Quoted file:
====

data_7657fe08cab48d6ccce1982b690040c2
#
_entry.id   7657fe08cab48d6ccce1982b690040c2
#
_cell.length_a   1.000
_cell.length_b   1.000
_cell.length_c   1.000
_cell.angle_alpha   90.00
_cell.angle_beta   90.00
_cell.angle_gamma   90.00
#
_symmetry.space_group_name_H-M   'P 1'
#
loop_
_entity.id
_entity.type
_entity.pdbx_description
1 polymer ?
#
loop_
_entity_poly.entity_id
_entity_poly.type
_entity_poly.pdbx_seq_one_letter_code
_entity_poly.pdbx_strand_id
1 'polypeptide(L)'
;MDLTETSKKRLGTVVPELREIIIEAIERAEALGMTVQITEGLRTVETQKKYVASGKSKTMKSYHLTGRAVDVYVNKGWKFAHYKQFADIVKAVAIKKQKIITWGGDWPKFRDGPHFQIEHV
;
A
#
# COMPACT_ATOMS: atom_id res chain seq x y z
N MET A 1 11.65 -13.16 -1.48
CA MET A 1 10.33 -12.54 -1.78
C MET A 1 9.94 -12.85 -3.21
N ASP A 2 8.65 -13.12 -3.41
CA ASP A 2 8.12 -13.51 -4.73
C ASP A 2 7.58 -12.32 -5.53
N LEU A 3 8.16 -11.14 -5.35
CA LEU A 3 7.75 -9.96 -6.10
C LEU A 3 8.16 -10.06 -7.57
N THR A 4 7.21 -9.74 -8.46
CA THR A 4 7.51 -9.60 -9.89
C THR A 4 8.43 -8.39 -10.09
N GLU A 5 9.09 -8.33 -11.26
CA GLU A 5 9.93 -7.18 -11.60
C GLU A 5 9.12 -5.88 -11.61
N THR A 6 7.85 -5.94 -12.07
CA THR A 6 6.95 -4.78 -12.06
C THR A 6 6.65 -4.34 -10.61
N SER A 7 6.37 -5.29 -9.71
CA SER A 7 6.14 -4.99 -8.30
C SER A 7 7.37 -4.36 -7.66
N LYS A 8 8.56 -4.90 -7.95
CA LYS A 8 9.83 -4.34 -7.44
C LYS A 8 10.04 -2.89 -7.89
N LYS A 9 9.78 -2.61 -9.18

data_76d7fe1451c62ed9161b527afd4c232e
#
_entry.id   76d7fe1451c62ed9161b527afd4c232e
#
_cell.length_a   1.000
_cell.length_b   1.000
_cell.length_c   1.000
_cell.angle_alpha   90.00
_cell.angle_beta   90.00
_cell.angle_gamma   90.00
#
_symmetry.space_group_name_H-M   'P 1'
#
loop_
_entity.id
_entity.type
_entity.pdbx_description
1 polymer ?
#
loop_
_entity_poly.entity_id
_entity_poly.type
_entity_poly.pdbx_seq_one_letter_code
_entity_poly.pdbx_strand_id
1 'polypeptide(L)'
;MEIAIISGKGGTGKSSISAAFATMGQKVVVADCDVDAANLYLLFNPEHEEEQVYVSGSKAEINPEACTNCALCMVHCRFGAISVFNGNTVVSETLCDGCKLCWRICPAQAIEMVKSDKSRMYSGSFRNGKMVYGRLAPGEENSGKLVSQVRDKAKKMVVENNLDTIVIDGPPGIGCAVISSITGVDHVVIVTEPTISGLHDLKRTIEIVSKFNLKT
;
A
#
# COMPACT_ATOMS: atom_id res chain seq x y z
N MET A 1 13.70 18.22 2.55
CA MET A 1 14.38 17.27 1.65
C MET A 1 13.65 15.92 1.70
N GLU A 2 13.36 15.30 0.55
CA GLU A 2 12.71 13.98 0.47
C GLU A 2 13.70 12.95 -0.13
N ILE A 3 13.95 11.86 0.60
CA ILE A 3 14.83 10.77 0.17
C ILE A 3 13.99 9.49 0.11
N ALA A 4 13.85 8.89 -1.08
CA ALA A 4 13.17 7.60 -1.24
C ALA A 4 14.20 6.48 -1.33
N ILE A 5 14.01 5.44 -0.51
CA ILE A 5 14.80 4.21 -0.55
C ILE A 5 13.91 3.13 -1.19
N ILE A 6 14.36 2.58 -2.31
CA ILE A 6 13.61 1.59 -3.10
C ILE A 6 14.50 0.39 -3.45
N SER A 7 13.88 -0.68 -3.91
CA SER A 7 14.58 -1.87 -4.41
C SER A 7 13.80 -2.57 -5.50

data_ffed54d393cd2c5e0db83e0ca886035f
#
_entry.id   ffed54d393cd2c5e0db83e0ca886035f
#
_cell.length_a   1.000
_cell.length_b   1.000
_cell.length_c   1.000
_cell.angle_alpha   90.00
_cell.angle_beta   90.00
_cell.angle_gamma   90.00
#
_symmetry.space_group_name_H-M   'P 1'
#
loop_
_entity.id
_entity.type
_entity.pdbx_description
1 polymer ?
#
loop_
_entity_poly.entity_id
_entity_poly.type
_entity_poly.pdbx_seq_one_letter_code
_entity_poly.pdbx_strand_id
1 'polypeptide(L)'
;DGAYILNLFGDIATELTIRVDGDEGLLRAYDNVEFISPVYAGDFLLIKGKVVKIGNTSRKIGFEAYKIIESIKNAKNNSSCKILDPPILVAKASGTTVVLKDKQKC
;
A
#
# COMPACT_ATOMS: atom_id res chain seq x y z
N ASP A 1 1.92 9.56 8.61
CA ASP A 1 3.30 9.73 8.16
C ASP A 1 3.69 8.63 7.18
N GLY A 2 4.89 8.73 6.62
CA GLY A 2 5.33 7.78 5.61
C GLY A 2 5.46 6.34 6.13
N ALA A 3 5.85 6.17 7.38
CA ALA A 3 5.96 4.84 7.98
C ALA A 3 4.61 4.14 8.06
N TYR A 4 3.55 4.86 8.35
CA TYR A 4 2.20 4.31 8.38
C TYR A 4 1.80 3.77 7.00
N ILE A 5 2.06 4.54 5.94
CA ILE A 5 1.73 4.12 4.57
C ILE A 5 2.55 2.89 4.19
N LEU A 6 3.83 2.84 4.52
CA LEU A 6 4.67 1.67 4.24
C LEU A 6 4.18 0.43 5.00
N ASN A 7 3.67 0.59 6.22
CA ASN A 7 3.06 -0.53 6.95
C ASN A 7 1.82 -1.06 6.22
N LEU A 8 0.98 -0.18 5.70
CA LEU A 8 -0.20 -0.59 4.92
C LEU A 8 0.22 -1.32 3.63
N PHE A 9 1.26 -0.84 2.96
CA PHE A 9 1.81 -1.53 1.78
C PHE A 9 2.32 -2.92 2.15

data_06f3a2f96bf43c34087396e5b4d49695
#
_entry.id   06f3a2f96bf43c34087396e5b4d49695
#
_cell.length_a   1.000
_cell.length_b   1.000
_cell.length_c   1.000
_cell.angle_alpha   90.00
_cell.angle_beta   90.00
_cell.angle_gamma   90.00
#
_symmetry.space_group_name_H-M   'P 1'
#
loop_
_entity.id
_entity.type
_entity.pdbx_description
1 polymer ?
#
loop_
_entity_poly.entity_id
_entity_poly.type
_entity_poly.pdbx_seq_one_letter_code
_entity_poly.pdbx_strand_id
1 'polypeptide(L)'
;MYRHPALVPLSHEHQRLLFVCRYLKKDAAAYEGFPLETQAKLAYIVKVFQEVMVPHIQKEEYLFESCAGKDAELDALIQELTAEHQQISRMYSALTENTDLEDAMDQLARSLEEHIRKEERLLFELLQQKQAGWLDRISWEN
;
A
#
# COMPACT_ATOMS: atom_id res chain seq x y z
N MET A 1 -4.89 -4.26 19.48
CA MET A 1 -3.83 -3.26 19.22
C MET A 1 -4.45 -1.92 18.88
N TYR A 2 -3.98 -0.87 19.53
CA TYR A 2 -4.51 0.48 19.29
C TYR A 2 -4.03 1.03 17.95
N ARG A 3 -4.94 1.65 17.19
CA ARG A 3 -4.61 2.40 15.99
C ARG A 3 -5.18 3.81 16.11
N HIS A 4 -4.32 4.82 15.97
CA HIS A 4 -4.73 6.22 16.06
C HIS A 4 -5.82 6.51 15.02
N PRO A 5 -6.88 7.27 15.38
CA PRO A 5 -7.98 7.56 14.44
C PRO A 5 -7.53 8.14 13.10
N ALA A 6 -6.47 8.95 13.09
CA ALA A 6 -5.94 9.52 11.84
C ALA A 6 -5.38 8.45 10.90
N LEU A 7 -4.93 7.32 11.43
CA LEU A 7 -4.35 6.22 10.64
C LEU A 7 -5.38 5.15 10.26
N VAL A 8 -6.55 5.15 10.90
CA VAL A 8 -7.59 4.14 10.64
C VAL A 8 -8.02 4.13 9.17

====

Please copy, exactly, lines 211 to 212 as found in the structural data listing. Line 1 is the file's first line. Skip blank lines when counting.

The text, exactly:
C ALA A 6 -5.38 8.45 10.90
N LEU A 7 -4.93 7.32 11.43